The view of dyslexia as a disability has led to a ‘medicalisation’ of the language around it. You hear words like: impairment, suffer from, deficit, defect, symptoms, diagnosis, treatment etc. With these negative connotations, it is no wonder that there is a new fight to ‘rebrand’ dyslexia and show its positive aspects, so we hear a great deal now about it being a ‘gift’ rather than a disability.
Dyslexia: a Gift?
We know that many people with dyslexia have significant strengths in areas such as visuospatial skills, problem-solving and creative thinking. They are often very good lateral and strategic thinkers. Many company CEOs are dyslexic and according to a study by Julie Logan, Professor of Entrepreneurship at London’s Cass Business School, 35% of U.S. and 20% of UK entrepreneurs have dyslexia.
As people feel able to be more open about it, we are hearing increasingly about highly successful people who also have dyslexia – people from all different areas of life. Here are some examples:
Actors: Jennifer Aniston, Jim Carrey, Keanu Reeves, Kiera Knightley
Scientists and inventors: Albert Einstein, Michael Faraday, Pierre Curie, Thomas Edison
Entrepreneurs: Richard Branson, Jamie Oliver, Henry Ford, Anita Roddick
Artists & writers: Agatha Christie, F. Scott Fitzgerald, Leonardo Da Vinci, Pablo Picasso
Is there something about the way a brain with dyslexia operates that makes people particularly gifted in certain areas? We don’t really know, yet.
Without a doubt, it can be highly motivating for people who are struggling with their learning to hear about gifted, successful people who have succeeded despite or some would say because of, their dyslexia.
On the other hand, what if you have dyslexia and don’t display genius-level gifts and talents? Is that going to act as a demotivator or another reason to feel somehow inadequate?
Our view is that everyone deserves to be accepted and respected for their own uniqueness.
Dyslexia: an Expression of Neurodiversity?
FMRI scans have shown that the brain of a person with dyslexia is using different areas to process language in comparison with people who have no problems with reading and spelling.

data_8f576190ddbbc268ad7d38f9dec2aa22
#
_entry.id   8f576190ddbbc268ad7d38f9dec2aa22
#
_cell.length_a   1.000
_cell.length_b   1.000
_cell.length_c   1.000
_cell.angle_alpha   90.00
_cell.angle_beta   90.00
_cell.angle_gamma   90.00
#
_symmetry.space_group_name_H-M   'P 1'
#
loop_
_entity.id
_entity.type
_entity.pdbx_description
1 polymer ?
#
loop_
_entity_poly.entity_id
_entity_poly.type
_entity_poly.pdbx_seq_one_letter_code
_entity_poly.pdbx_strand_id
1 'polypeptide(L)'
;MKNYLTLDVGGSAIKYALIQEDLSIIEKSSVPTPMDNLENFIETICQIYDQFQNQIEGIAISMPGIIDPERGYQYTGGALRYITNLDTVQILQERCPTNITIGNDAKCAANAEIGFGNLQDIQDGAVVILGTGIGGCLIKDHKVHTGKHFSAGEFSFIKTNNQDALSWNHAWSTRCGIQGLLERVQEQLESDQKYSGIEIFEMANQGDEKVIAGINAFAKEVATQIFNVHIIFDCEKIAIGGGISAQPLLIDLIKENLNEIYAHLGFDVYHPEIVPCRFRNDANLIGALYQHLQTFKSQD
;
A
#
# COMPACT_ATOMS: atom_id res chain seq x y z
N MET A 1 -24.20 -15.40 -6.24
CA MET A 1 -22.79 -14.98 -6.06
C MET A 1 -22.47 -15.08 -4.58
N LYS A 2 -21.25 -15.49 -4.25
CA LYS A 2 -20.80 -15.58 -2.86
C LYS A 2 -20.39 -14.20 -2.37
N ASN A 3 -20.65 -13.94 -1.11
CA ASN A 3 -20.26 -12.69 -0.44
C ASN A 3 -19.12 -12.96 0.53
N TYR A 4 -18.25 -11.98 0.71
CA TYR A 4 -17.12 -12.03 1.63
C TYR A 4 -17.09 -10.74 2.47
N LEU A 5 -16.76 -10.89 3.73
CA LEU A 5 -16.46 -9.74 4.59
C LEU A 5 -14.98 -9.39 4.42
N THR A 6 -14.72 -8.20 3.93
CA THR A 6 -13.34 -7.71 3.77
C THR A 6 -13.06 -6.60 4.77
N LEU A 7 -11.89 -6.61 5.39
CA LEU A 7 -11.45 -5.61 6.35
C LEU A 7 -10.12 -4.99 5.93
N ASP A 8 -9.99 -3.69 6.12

We know that people with dyslexia have difficulty with hearing and sequencing sounds (referred to as a ‘phonological deficit’ by Sally Shaywitz) and they may also have difficulty with visual processing.
For us, at JLS, this merely points to a different way of thinking and processing information, not a disability or impairment. We look at the range of thought, inventiveness and creativity that has enabled humans to survive and thrive in many diverse environments. As a species, our ability to think differently from each other is a strength.
Neurodiversity is the diversity of human brains and minds – the infinite variation in neurocognitive functioning within our species. http://neurocosmopolitanism.com/neurodiversity-some-basic-terms-definitions/
The only ‘norm’ against which we measure ability/disability is constructed by each society. In our society, literacy is seen as essential – the ability to learn to read and write has become the norm and synonymous with intelligence. People who find these skills a challenge are, therefore seen as ‘disabled’ because their brains are not learning in the way a ‘normal’ brain does.
At JLS, we say there is no ‘norm’ – just diversity. The education system needs to adapt to differences, not pathologize them.
We have seen hundreds of children, young people and adults learn how to read and spell effectively and go on to succeed when provided with the means to learn that works for them.
This leads us to conclude that there is a mismatch between how a particular brain needs to learn and the way we are teaching now in our education system.
“We see dyslexia, not as a disability but as an expression of neurodiversity; pointing to a discrepancy between how a person is taught and how they learn.” Sara and Paula